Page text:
Using fenestrated endografts, surgeons at Norton Heart & Vascular Institute are repairing abdominal aortic aneurysms that are close to the renal or other visceral arteries and preclude use of a traditional endograft.
While endovascular aneurysm repair (EVAR) of aortic aneurysm has expanded over the last 20 years, there are still cases where this minimally invasive procedure has limitations. Using a new type of endograft called fenestrated endografts, surgeons at Norton Heart & Vascular Institute are repairing abdominal aortic aneurysms (AAAs) that are close to the renal or other visceral arteries and preclude use of a traditional endograft.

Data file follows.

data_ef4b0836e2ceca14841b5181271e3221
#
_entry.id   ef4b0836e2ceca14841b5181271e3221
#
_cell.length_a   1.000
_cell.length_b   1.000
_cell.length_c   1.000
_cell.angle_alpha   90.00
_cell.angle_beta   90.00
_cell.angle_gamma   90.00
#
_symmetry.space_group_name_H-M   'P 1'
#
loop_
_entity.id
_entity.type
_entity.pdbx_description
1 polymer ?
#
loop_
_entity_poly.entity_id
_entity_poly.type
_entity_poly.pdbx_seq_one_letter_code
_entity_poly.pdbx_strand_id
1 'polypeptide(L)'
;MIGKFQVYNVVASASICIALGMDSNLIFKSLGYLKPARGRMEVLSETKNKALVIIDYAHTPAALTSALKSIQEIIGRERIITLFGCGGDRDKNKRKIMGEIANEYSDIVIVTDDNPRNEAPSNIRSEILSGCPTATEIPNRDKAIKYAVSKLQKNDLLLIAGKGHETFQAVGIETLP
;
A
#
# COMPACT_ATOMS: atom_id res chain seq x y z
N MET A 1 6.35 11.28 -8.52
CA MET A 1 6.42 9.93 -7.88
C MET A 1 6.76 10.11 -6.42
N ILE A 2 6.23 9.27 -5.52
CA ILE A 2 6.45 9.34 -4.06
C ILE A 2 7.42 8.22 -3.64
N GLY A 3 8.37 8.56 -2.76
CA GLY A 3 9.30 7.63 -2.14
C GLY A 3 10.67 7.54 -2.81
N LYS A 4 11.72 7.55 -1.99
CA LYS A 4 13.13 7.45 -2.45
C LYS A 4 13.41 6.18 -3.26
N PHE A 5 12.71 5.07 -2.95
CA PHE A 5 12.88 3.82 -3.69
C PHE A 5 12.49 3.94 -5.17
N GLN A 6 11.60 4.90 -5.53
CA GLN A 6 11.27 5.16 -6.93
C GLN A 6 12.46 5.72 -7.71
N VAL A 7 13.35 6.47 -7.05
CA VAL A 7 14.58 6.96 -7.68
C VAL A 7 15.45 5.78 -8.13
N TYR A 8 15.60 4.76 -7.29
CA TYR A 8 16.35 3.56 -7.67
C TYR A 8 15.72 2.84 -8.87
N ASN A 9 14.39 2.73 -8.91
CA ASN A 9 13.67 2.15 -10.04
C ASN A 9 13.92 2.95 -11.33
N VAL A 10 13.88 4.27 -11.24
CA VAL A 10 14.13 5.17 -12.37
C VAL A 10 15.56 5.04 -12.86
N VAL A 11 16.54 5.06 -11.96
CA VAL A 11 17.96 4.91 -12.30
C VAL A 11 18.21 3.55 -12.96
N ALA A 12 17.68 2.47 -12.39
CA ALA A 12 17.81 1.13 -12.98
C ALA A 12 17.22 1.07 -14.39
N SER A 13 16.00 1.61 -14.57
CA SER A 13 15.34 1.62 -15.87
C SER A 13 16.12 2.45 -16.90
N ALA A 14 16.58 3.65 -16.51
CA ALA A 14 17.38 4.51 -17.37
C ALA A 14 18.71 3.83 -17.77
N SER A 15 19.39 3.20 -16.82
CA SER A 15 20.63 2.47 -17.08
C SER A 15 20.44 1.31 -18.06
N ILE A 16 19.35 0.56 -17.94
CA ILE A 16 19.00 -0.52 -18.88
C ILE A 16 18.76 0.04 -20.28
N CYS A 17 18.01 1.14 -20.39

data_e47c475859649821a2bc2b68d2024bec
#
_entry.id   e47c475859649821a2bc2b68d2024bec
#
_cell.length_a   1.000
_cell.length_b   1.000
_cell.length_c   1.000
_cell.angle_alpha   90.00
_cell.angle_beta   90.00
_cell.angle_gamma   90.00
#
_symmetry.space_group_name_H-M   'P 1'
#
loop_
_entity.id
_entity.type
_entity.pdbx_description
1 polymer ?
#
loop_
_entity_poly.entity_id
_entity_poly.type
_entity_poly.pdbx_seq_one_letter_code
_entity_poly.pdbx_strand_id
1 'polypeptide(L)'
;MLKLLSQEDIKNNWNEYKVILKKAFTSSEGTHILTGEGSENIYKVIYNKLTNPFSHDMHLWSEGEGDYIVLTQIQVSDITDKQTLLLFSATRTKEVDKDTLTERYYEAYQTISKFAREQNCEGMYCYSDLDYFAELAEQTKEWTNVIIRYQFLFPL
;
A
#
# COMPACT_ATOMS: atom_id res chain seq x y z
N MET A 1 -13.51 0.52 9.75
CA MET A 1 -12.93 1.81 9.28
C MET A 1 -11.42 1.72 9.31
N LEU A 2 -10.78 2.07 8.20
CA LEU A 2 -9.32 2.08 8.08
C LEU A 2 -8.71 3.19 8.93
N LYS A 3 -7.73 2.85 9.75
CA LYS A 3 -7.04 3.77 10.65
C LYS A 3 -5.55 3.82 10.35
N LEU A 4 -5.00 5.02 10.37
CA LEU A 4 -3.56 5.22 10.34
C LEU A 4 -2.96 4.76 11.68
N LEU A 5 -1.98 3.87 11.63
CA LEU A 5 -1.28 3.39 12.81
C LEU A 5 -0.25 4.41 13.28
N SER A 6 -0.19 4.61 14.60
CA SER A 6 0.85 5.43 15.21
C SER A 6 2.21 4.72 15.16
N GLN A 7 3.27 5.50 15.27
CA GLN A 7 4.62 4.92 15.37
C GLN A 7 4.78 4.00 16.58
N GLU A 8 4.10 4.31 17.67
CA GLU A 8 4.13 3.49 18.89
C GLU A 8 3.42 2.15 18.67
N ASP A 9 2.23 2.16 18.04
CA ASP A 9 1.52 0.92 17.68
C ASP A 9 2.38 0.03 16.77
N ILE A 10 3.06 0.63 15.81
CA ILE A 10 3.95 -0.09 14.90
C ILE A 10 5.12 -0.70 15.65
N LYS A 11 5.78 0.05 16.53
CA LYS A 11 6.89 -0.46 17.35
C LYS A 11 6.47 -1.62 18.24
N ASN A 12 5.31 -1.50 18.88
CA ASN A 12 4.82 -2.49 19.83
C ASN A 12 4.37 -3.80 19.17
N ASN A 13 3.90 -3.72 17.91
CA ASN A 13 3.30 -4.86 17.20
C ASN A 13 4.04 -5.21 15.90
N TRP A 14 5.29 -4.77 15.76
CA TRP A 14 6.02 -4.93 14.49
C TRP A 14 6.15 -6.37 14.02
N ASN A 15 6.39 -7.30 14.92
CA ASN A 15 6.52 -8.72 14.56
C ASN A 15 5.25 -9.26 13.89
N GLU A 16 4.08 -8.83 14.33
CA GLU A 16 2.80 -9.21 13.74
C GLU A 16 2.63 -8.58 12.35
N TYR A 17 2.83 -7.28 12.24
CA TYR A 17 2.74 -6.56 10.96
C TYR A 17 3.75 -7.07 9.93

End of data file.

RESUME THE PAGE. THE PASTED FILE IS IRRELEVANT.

Patients with AAAs close to the visceral arteries had required open surgery in the past to place the grafts without interfering with nearby vessels. The fenestrated endovascular aneurysm repair (FEVAR) is minimally invasive, like the traditional EVAR, but allows for preservation of the visceral and renal arteries.
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“Fenestrated endografts allow us to expand the use of less invasive endografts for treatment of complicated aortic aneurysms while maintaining blood flow to the visceral arteries” said Gregory C. Schmieder, M.D., vascular surgeon with Norton Heart & Vascular Institute. “Patients typically go home in a few days without the lengthy recovery that follows open AAA surgery.”
There are also branched iliac endografts which help preserve pelvic blood flow in the setting of iliac artery aneurysms. There are about 5% to 10% of patients who may need a fenestrated or iliac branched endograft. These new additions have allowed us to expand our treatment of complex aortic and iliac artery aneurysms.